We need to talk about ReauBeau


Photography: Elya


Not all artists choose the limelight of international stages. Sticking to a rigorous studio routine – and honing the tools that turn and bop heads on an international scale – proves to be more alluring and satisfying to some. As with all things, there’s a price. But it’s one that ReauBeau (Rob Jager) is gladly willing to pay, in exchange for lasting recognition and acclaim.

Through initially messing around with punk rock, hip hop and dubstep, ReauBeau covered a wide area of ground throughout his career as a musician. His most recent outings received recognition by established brands and labels like Tomorrowland, Trap City, Spinnin’ Records and MA Music. ReauBeau’s music can be described as an emotionally rich multi-genre imagining of future bass and trap, coupled with influences still true to his roots (and lots more).

With more than a dozen projects planned for 2019, ReauBeau picking up momentum and bound to make vastly huge waves on multiple fronts. Lets dig deeper into the mind of Reaubeau and unearth the hows, whats, whens and whys.

How are you doing these days?

I’m very busy, but that’s good! I’ve just finished a mix for Benzi, he’s a resident at Diplo & Friends. Wrapping up a Flume flip at the moment, one of my favourite songs of his; On Top. And I’m doing a lot of music for advertising.

What got you into advertising?

Mainly to survive in music. I don’t want to have a side-job, I just want to make music. Been doing it for two years now. It’s going well, but you have to get used to it.

What are the challenges?

The most important thing is to get a structure. I work out every morning. That’s how I start and then I go to the studio and have either a session or stuff I want to do for myself. If I have a commercial job, the deadlines are one or two days, so you have to work real fast.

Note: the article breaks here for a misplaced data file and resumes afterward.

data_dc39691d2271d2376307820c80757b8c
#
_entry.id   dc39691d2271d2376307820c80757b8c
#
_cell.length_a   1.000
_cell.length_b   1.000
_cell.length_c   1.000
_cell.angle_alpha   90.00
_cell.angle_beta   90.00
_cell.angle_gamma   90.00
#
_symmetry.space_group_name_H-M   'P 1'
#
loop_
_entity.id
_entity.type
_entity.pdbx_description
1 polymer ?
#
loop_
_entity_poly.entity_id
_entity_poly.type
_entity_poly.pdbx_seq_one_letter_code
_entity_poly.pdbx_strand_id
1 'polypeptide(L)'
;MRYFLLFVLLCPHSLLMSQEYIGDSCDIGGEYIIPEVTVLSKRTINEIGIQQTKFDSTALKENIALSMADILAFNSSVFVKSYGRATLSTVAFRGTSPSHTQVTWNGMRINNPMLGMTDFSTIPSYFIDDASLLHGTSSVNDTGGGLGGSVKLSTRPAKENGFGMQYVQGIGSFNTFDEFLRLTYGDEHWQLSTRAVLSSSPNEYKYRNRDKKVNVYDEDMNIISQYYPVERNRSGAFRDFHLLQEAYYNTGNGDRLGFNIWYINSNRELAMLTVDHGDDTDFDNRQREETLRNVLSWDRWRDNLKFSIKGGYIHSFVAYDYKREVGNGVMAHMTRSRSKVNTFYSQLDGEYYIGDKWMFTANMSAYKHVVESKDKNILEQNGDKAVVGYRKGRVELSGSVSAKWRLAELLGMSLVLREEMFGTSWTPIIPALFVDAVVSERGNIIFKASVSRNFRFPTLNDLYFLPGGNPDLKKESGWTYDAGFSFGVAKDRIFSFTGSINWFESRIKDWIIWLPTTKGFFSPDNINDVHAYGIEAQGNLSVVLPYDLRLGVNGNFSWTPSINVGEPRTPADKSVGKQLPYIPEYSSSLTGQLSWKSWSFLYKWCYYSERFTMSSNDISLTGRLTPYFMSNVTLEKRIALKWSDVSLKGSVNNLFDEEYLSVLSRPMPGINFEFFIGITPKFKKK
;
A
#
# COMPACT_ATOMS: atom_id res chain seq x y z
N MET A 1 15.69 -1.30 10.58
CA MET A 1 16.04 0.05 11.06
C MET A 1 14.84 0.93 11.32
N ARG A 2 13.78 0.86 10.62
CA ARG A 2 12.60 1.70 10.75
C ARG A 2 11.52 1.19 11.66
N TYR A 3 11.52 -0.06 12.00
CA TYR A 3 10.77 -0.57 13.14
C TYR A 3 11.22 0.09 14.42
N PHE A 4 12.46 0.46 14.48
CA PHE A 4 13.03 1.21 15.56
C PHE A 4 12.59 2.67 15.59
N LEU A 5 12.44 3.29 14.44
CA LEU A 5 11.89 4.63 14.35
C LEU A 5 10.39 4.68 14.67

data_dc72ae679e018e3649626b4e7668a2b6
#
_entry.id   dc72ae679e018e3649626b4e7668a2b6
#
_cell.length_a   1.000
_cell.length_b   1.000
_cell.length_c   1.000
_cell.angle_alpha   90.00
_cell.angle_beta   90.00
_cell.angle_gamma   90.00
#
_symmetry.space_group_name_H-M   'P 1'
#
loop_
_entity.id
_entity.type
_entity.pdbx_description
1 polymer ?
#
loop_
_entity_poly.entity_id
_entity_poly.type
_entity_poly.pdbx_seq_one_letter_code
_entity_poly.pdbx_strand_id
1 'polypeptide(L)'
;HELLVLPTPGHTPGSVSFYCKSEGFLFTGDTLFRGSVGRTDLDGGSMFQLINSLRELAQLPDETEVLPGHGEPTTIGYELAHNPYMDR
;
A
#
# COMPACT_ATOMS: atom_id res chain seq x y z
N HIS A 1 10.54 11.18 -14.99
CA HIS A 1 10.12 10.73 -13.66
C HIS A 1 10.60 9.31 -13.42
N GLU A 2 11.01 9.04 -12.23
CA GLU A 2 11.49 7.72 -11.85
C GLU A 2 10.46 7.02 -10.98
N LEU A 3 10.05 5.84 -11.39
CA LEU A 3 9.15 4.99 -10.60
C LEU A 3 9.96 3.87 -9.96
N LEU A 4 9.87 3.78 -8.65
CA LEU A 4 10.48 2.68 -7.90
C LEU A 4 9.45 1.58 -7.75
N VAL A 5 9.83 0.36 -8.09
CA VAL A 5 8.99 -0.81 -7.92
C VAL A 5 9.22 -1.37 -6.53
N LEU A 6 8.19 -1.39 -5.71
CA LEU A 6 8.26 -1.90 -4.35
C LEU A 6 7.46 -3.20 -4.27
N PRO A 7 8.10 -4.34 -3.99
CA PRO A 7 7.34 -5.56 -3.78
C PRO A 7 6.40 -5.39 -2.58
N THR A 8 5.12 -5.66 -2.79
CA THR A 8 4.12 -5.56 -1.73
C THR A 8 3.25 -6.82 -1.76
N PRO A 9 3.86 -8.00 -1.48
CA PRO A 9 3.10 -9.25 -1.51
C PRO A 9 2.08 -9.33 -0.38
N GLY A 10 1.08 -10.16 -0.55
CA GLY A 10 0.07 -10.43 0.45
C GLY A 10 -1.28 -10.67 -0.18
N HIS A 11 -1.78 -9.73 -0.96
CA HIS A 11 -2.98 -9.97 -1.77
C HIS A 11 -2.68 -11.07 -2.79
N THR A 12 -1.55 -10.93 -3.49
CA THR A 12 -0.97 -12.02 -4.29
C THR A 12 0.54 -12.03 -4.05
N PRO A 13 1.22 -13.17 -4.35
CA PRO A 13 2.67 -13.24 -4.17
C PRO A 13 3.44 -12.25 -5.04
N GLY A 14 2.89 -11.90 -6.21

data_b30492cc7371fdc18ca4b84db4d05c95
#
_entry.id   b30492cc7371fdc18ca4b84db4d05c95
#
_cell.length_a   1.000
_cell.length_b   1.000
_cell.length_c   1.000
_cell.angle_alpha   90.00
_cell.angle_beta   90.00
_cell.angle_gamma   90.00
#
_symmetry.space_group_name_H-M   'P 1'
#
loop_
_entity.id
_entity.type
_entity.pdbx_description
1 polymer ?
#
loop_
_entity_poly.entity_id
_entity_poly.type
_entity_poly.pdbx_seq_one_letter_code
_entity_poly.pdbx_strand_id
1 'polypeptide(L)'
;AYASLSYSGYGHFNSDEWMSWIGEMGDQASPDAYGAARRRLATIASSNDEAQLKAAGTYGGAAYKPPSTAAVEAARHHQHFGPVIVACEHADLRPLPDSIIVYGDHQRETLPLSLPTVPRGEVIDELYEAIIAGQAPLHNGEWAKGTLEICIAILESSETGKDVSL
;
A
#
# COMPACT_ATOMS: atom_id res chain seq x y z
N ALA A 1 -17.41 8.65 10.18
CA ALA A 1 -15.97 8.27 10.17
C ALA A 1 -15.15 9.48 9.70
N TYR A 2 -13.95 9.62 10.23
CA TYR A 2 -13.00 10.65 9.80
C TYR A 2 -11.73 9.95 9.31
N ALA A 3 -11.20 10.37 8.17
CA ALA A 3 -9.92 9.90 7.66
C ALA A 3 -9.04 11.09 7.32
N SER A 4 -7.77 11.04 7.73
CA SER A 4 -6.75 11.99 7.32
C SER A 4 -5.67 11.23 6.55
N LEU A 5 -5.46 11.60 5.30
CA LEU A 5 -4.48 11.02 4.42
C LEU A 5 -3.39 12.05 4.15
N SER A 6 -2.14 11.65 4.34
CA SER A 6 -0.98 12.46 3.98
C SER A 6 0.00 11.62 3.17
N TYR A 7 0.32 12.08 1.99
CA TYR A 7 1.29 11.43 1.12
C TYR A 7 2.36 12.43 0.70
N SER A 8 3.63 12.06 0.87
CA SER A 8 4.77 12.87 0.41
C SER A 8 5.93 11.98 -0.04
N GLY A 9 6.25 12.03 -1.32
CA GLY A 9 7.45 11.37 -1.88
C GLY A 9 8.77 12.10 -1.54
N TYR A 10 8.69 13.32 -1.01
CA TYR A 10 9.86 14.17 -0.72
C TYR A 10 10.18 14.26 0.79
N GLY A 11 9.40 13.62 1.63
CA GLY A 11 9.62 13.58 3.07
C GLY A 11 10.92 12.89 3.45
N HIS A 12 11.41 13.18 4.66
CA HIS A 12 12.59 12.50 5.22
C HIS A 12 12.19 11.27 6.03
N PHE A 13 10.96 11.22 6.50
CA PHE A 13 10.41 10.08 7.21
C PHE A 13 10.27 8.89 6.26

Some might remember your previous alias Robokop… There’s still a resemblance between both aliases, partially because you are called Rob perhaps. Is this somewhat a matter of still wanting to be recognized through that? What are your thoughts?

Initially I thought about keeping the name, but then I decided that I don’t want to be doing the same thing and prefer to totally switch it up. You can still hear some influences of that sound in my tracks. For example, the track Freedom (on CTRL EP), which has more of an old Circus Records vibe to it. But I want to experiment more these days and find new ways to make accessible music.

Having your roots partially in the heavier dubstep, how did that help you in regard to your skillset when making this music?

Mainly with experimenting. Hearing dubstep and drum ‘n bass, it’s a lot about technique, experimenting and resampling; essentially trying new stuff and making weird sounds. You get a lot of knowledge of producing by doing that, It helped me a lot.

Recently, you’ve been working more with vocalists. What made you decide to go in that direction?

I want people to cry (laughs). I’ve got some vocals when I started ReauBeau and it worked pretty well. Partially I like working with vocals, because I used to be a singer in a punk band about fifteen years ago and I wanted to write my own songs with a vocalist. 95% of the songs I release with vocals on top are co-written.

Looking back on 2018, what are the highlights?

My mix for Annie Nightingale was really exciting. Also, doing music for a Volkswagen commercial was pretty sick.

In terms of gigs, is that something you are focussing on currently?

I played at ADE last year, but I wasn’t feeling my best and had to find my sound again for playing out. I haven’t done a lot of gigs, but I don’t mind. I just want to make a lot of music. I have another side-project called Dowork, which is more in the direction of lo-fi hip hop. I used to do a lot of hip hop and I wanted to do that again.

Are you willing to do more gigs during this year?

Definitely, but I want to do bigger shows. There are some things in the making internationally, but can’t really tell much about it yet.

Could you tell more about the upcoming EP CTRL (on Riotville Records)?

I wasn’t actually planning on doing the EP, but then I had about 30 songs which I made in the last couple of months, as I was going through a rough period in my life. Short version: breakup, feeling like shit, emotional feely feely. So I made a lot of songs about that, making it positive by trying to get past the whole ‘feeling like shit’ part. Afterwards we picked out seven tracks that for me would fit on the EP.

Is it somewhat of a closing chapter for that period in your life?

Well, actually it’s not. It was a chapter, I learned from it and that’s what I want to convey. A phase you learn from, become stronger by, and move on. It’s also been an experimental phase, now I know more on where I want to go as a person and musician.